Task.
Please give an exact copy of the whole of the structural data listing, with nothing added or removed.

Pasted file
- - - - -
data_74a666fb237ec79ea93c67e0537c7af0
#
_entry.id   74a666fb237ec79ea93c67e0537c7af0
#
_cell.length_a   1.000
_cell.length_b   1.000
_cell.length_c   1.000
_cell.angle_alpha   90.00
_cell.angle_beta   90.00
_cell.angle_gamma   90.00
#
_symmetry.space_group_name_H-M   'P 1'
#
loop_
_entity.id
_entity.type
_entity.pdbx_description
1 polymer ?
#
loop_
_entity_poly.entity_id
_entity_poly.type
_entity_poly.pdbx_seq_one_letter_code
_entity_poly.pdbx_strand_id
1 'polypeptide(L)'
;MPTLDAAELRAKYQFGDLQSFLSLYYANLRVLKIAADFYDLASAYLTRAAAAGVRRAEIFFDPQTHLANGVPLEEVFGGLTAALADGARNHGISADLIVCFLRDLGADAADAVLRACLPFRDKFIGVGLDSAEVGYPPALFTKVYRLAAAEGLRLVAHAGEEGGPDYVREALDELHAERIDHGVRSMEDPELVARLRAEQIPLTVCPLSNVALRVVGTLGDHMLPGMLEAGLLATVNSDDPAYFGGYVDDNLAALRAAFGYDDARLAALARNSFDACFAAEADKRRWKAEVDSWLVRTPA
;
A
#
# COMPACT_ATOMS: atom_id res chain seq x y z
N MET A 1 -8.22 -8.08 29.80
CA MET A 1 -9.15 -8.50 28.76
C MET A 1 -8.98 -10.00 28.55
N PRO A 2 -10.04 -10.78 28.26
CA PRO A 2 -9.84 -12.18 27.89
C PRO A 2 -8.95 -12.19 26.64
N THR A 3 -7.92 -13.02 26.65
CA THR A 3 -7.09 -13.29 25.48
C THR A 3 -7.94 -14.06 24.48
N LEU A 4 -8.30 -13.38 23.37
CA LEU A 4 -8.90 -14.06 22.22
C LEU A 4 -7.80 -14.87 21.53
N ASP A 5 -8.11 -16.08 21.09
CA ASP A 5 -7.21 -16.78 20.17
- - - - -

data_74a666fb237ec79ea93c67e0537c7af0
#
_entry.id   74a666fb237ec79ea93c67e0537c7af0
#
_cell.length_a   1.000
_cell.length_b   1.000
_cell.length_c   1.000
_cell.angle_alpha   90.00
_cell.angle_beta   90.00
_cell.angle_gamma   90.00
#
_symmetry.space_group_name_H-M   'P 1'
#
loop_
_entity.id
_entity.type
_entity.pdbx_description
1 polymer ?
#
loop_
_entity_poly.entity_id
_entity_poly.type
_entity_poly.pdbx_seq_one_letter_code
_entity_poly.pdbx_strand_id
1 'polypeptide(L)'
;MPTLDAAELRAKYQFGDLQSFLSLYYANLRVLKIAADFYDLASAYLTRAAAAGVRRAEIFFDPQTHLANGVPLEEVFGGLTAALADGARNHGISADLIVCFLRDLGADAADAVLRACLPFRDKFIGVGLDSAEVGYPPALFTKVYRLAAAEGLRLVAHAGEEGGPDYVREALDELHAERIDHGVRSMEDPELVARLRAEQIPLTVCPLSNVALRVVGTLGDHMLPGMLEAGLLATVNSDDPAYFGGYVDDNLAALRAAFGYDDARLAALARNSFDACFAAEADKRRWKAEVDSWLVRTPA
;
A
#
# COMPACT_ATOMS: atom_id res chain seq x y z
N MET A 1 -8.22 -8.08 29.80
CA MET A 1 -9.15 -8.50 28.76
C MET A 1 -8.98 -10.00 28.55
N PRO A 2 -10.04 -10.78 28.26
CA PRO A 2 -9.84 -12.18 27.89
C PRO A 2 -8.95 -12.19 26.64
N THR A 3 -7.92 -13.02 26.65
CA THR A 3 -7.09 -13.29 25.48
C THR A 3 -7.94 -14.06 24.48
N LEU A 4 -8.30 -13.38 23.37
CA LEU A 4 -8.90 -14.06 22.22
C LEU A 4 -7.80 -14.87 21.53
N ASP A 5 -8.11 -16.08 21.09
CA ASP A 5 -7.21 -16.78 20.17